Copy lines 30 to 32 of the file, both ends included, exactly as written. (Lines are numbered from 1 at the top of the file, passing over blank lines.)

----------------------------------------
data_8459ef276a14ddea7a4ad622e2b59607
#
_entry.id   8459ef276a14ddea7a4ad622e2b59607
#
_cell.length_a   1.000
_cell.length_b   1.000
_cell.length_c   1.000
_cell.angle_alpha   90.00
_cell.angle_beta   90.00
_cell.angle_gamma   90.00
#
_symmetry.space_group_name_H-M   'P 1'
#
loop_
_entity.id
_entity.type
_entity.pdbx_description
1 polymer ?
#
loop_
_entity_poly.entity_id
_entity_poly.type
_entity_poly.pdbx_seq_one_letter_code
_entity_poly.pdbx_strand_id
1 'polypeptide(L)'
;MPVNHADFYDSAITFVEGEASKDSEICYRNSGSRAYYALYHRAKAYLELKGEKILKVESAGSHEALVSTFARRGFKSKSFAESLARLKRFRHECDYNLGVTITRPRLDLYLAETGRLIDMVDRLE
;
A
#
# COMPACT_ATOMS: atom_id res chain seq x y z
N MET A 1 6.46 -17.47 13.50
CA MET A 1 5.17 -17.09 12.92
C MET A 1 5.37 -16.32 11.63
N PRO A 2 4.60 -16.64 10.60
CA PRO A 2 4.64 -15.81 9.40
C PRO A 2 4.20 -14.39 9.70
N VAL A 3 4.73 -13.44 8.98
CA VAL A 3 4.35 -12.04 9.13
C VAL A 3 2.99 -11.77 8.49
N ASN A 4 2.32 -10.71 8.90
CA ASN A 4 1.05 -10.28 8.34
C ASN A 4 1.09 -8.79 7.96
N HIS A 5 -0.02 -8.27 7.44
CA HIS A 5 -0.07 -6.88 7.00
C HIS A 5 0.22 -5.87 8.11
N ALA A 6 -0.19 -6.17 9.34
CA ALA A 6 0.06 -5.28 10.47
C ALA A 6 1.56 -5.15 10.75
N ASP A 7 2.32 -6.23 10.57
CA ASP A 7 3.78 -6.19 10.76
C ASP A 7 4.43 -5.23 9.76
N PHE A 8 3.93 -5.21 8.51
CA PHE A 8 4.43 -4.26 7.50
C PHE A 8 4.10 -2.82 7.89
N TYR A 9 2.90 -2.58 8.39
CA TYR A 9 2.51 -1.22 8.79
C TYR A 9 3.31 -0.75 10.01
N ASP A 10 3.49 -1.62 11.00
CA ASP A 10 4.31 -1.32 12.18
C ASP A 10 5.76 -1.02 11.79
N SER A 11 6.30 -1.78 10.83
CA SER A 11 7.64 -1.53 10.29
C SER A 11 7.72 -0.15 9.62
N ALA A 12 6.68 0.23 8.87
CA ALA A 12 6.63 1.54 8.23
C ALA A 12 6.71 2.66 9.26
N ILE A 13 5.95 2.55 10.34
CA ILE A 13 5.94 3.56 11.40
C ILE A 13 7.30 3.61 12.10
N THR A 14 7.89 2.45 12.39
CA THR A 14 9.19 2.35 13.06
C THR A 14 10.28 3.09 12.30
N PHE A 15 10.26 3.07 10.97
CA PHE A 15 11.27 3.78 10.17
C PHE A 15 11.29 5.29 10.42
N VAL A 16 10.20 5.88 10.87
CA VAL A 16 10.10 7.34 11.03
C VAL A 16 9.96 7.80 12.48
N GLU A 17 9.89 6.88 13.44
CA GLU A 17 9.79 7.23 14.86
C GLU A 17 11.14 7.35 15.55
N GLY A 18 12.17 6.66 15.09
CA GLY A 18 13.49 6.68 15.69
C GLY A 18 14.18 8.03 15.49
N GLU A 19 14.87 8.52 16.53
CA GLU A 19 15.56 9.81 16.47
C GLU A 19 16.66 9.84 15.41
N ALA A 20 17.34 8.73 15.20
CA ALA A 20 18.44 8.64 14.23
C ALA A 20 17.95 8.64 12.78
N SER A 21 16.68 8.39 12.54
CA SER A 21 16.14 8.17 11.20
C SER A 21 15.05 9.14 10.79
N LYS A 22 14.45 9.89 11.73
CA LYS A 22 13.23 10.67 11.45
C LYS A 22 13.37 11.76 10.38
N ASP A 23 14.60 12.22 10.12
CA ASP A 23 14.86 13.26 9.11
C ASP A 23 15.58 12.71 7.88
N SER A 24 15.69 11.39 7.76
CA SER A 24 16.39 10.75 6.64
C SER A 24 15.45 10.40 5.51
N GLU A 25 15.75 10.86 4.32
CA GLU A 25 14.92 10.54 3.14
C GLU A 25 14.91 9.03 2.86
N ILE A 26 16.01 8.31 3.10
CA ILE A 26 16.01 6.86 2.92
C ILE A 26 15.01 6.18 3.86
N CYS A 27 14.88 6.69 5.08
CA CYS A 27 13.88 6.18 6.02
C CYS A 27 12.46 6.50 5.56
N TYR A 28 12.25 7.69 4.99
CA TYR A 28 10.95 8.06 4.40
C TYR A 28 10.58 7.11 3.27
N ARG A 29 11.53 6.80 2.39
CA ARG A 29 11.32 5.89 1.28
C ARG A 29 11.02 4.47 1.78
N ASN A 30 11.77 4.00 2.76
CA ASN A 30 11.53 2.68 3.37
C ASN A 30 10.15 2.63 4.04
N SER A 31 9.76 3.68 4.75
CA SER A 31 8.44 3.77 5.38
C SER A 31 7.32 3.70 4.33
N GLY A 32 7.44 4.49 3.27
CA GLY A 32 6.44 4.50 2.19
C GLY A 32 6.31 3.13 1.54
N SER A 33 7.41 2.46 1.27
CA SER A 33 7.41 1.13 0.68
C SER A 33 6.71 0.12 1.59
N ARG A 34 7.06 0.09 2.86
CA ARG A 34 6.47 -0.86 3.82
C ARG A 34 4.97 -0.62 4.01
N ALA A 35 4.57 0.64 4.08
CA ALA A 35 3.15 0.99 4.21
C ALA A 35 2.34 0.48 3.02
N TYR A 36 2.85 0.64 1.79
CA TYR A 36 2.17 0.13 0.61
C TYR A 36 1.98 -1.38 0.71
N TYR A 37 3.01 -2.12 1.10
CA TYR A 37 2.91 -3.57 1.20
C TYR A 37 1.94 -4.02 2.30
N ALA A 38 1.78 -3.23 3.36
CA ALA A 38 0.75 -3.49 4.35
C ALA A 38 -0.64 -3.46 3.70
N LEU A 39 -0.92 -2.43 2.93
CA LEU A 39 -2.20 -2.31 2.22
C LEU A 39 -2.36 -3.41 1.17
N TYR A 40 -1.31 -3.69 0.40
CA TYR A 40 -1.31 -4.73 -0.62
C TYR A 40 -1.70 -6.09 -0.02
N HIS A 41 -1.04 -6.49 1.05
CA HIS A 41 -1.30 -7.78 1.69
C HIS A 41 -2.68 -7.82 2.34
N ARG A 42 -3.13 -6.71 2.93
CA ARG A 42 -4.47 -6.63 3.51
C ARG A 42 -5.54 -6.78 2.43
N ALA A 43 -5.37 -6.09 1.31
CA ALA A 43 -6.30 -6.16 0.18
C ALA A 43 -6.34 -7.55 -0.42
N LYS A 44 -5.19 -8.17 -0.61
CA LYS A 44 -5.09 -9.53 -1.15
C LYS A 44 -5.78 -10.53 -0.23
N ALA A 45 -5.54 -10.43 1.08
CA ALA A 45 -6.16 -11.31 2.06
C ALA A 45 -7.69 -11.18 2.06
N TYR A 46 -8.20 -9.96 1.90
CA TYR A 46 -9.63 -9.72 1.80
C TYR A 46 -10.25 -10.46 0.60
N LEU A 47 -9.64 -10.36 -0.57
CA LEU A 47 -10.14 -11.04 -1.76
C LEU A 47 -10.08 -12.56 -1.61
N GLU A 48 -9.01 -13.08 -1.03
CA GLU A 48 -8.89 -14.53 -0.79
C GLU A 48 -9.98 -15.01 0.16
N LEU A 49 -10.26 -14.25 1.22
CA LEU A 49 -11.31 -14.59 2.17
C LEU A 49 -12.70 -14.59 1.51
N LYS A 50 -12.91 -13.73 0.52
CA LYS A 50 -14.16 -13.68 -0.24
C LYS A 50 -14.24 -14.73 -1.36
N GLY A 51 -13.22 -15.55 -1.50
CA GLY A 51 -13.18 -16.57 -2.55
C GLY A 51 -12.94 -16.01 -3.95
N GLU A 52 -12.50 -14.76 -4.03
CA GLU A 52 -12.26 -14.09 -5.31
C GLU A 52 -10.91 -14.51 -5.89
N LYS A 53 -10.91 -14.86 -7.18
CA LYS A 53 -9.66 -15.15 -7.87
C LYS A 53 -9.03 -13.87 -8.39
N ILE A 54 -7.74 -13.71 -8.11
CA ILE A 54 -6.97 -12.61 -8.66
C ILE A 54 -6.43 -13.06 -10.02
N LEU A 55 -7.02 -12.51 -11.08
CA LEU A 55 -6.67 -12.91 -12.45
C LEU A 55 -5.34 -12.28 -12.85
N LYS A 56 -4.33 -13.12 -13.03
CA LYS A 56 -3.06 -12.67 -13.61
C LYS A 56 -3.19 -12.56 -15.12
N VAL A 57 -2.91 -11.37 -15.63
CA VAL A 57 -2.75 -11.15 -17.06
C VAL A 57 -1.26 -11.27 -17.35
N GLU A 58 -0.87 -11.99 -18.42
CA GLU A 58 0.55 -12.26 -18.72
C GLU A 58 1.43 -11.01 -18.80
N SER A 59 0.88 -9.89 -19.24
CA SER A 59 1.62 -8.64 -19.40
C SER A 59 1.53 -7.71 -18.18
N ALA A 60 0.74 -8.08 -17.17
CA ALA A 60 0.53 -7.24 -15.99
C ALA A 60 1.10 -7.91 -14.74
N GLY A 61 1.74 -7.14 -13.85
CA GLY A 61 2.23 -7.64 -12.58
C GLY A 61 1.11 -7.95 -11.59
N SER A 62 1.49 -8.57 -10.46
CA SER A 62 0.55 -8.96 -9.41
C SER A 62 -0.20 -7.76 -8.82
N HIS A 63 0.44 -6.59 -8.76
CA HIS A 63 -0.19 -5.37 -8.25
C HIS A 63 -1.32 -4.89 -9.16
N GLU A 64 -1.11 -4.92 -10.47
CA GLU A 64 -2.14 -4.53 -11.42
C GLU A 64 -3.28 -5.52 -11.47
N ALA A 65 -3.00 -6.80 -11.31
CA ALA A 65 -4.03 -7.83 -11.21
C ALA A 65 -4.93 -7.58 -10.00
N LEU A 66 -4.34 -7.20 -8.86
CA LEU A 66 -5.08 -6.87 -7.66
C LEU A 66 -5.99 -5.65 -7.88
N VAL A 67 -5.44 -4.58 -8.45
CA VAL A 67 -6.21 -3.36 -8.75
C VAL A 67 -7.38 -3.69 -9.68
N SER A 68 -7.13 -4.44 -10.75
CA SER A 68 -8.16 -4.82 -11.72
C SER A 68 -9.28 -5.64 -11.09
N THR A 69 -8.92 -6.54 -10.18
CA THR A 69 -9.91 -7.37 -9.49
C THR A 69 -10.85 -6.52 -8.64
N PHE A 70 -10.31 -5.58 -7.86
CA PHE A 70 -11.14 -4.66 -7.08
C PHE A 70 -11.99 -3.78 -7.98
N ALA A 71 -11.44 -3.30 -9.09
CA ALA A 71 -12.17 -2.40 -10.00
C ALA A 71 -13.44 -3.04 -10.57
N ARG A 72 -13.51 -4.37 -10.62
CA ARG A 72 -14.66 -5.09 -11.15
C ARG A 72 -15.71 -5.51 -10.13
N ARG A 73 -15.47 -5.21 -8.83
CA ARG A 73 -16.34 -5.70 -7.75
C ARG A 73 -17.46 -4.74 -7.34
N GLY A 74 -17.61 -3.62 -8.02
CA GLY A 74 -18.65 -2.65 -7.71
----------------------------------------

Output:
# COMPACT_ATOMS: atom_id res chain seq x y z
N MET A 1 6.46 -17.47 13.50
CA MET A 1 5.17 -17.09 12.92